an american couple explores the cities of Cuba

Can Americans Travel to Cuba?

For decades, Cuba has held a magnetic allure for travelers worldwide, with its vibrant culture, colorful history, and stunning landscapes. However, for Americans, visiting this Caribbean island has been a complex and evolving matter, largely due to the strained diplomatic relations between the United States and Cuba. So, can Americans travel to Cuba?

In recent years, the answer has shifted several times, reflecting the changing political climate. In 2014, the Obama administration took significant steps to thaw relations between the two countries, leading to the easing of some travel restrictions. Under these new regulations, Americans could visit Cuba under specific categories, such as educational, cultural, religious, or humanitarian activities, without needing prior approval from the U.S. government.

This shift sparked a surge in American travelers eager to explore Cuba's rich culture and history. However, just as quickly as these opportunities arose, they were somewhat curtailed. In 2017, the Trump administration reinstated certain travel restrictions, effectively rolling back some of the Obama-era policies. While travel to Cuba was not completely banned, it became more challenging for Americans to visit the island nation independently.

Can Americans Travel to Cuba?

Yes and no. Despite these restrictions, Americans can still travel to Cuba legally. However, they must navigate a somewhat convoluted process. Under current regulations, travelers must certify that their visit falls into one of the approved categories, obtain the necessary visas and permits, and retain detailed records of their activities while in Cuba. You will have to prove that your visit qualifies for one of the 12 U.S.-approved categories. Qualifying trips include:

  • official business of the U.S. government, foreign governments, and certain intergovernmental organizations
  • journalistic activity
  • professional research and professional meetings
  • educational activities
  • religious activities
  • public performances, clinics, workshops, athletic and other competitions, and exhibitions
  • support for the Cuban people
  • humanitarian projects
  • activities of private foundations or research or educational institutes
  • exportation, importation, or transmission of information or informational materials
  • certain authorized export transactions

"People-to-people" contact is allowed through tour groups that promote experiences bringing Americans and Cubans together, such as visits to museums or other historic sites. Most tour companies have packed the schedules in full compliance with federal laws. You most likely will not have abundant free time to wander around. Authorized travelers into Cuba will need a U.S. passport and a visa required by the Cuban government, issued as a tourist card.

Can You Travel for Leisure?

General tourism is still not permitted at the present time. However, American tourists are able to sign up for "people-to-people" excursions with a government-authorized tour company that creates its own scheduled itineraries. Lounging on the beach sipping mojitos, unfortunately, is not an approved activity. Additionally, in June 2019, cruise ships and private yachts were banned from traveling to Cuba, further complicating travel options for Americans.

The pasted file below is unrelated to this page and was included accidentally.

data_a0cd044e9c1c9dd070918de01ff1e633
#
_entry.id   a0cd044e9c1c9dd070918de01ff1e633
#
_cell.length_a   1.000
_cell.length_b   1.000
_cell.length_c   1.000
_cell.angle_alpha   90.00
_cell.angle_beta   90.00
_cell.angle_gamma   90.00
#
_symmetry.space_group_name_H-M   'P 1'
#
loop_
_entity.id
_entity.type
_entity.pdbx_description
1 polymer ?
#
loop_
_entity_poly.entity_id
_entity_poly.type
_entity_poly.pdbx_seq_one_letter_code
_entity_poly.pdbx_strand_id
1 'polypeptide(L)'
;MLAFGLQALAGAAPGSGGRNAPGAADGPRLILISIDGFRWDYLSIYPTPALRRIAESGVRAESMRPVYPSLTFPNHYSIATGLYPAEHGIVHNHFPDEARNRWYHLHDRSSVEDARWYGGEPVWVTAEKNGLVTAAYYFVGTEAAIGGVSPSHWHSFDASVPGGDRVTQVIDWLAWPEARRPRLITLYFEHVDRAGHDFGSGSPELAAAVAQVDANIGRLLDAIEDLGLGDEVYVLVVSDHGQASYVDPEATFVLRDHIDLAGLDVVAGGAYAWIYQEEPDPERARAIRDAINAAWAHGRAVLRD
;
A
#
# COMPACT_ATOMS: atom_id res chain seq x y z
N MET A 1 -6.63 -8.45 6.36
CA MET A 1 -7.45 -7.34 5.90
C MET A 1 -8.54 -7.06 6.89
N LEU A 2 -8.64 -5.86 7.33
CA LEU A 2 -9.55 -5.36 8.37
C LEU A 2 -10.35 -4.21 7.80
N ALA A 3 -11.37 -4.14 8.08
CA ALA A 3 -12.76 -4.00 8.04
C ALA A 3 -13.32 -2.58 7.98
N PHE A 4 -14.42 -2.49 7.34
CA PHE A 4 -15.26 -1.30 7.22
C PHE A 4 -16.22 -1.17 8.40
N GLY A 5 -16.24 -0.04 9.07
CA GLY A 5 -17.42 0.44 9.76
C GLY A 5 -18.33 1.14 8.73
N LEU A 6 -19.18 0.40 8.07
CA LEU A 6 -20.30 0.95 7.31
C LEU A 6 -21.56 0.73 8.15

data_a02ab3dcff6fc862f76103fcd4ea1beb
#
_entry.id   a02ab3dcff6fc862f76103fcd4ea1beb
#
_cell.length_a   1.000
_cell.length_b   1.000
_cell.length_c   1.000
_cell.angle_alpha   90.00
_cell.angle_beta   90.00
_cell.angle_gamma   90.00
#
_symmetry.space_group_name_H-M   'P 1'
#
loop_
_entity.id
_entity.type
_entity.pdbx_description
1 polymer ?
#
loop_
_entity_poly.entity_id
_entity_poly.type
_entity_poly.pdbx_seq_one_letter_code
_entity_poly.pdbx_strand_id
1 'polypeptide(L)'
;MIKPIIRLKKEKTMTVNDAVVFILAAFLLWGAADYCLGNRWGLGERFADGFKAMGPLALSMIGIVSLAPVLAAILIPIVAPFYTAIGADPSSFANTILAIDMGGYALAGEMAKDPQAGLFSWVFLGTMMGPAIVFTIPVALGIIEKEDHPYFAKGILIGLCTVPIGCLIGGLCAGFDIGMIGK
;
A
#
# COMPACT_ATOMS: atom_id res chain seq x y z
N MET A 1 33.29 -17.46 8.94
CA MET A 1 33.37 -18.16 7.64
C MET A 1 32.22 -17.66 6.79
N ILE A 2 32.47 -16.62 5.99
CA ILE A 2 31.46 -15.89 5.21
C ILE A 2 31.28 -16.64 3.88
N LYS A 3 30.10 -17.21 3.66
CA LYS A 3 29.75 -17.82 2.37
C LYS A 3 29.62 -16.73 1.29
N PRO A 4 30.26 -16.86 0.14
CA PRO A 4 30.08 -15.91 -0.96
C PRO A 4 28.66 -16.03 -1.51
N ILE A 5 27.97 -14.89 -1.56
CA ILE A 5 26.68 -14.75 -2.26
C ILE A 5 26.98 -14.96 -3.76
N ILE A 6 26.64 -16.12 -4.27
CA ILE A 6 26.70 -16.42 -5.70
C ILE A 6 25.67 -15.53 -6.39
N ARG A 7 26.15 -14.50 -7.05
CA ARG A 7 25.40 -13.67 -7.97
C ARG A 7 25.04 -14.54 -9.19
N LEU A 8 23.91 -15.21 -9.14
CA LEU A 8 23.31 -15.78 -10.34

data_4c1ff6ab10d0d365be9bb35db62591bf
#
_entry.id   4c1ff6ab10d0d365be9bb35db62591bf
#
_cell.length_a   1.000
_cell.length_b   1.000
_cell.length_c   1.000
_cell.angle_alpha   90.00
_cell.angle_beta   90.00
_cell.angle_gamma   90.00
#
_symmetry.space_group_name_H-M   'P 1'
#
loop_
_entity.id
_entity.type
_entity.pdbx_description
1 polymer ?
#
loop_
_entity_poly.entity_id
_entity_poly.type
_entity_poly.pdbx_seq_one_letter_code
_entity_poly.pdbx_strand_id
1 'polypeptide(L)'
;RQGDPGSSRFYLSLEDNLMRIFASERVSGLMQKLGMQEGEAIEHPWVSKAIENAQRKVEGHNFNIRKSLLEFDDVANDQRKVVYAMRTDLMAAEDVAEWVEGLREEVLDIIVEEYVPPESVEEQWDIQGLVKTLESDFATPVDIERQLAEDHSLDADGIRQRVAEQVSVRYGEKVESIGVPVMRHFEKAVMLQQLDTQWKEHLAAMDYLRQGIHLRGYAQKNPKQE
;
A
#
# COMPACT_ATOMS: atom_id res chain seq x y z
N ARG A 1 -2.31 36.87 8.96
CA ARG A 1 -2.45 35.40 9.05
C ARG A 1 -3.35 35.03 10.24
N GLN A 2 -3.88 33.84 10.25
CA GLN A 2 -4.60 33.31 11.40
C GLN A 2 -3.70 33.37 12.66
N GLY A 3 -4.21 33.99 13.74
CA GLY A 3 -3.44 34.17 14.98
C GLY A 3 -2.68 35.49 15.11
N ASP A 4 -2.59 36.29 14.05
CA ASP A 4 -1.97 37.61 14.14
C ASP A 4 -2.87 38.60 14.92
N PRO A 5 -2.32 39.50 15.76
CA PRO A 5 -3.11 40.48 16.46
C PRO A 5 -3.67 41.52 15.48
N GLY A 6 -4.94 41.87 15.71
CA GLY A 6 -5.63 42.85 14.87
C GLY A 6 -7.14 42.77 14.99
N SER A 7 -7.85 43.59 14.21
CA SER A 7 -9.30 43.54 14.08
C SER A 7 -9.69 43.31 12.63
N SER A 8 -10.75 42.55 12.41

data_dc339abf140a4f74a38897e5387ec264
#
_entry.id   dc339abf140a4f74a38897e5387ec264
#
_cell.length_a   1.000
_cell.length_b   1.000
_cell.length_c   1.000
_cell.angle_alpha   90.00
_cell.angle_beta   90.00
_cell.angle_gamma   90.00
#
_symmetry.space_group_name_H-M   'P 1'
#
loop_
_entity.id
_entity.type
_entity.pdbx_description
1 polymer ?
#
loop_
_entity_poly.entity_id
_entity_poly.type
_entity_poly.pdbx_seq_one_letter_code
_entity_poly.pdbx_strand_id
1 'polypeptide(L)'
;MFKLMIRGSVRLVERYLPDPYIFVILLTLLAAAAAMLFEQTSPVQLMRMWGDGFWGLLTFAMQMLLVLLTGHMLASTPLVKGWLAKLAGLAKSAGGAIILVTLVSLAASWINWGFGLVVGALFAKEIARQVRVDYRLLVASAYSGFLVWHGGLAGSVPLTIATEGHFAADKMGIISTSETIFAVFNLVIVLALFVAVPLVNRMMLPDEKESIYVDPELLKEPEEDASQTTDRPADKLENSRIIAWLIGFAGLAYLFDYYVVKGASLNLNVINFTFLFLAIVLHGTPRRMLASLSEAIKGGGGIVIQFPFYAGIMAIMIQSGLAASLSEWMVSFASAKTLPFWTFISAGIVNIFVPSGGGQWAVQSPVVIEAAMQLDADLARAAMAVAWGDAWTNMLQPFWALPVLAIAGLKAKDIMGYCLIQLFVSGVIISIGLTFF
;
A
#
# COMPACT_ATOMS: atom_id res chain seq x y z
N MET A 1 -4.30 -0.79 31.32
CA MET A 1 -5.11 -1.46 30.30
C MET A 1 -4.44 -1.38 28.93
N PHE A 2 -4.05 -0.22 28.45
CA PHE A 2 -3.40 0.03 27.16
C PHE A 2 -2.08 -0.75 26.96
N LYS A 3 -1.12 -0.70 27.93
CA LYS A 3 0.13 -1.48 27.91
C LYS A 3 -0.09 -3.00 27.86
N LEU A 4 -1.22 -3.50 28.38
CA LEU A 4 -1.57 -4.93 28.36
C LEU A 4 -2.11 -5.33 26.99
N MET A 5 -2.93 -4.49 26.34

What are the Restrictions for Americans?

At present, you will need to travel to Cuba with a tour group that has obtained an official license from the U.S. State Department. Visiting historic sites is possible, such as the Bay of Pigs, but recreational tourism, such as beach-going is forbidden. You cannot bring your gear and snorkel or scuba dive on your own time, though it is possible that beach excursions could be part of these larger group itineraries.

The current administration has also released a list of restricted Cuban entities that Americans are forbidden from interacting with financially. The list includes ministries, holding companies, hotels, tourist agencies, marinas, and stores. Americans approved to visit Cuba are still prohibited from direct financial transactions with these companies and entities. U.S. government-approved tour companies schedule their itineraries in accordance with these guidelines, so travelers shouldn't worry.

Furthermore, Americans cannot use debit or credit cards in Cuba. U.S.-owned banks and financial services will not process transactions due to ongoing governmental sanctions. Travelers' cheques are accepted sparingly so cash is your best bet for purchases.  Once in Cuba, your dollars will need to be exchanged for pesos and will add to the expense of the visit.

How Tricky Is It to Book a Flight?

Many U.S.-based airlines now allow travelers to purchase tickets to Cuba. Upon check-in, however, travelers must present a specific license from the Department of Treasury’s Office of Foreign Assets Control (OFAC) or certify with the airline that their travel falls under a general license category. Travelers must also have a valid visa issued by the Cuban government.

Are There Future Plans to Change the Rules?

Over the years, many bills have been introduced into the legislature by a bipartisan committee of senators that aims to lift all restrictions on travel to Cuba. If approved, it will allow Americans to travel to Cuba free of all restrictions. This final act of Congress will remove and repeal the current travel ban.

On the bright side, while your beach vacation to Cuba may have to wait, you will be able to see the authentic country before it is overrun by American visitors. Numerous cultural tours are all available to Americans who want to travel to Cuba right now.

Last Updated: March 14, 2024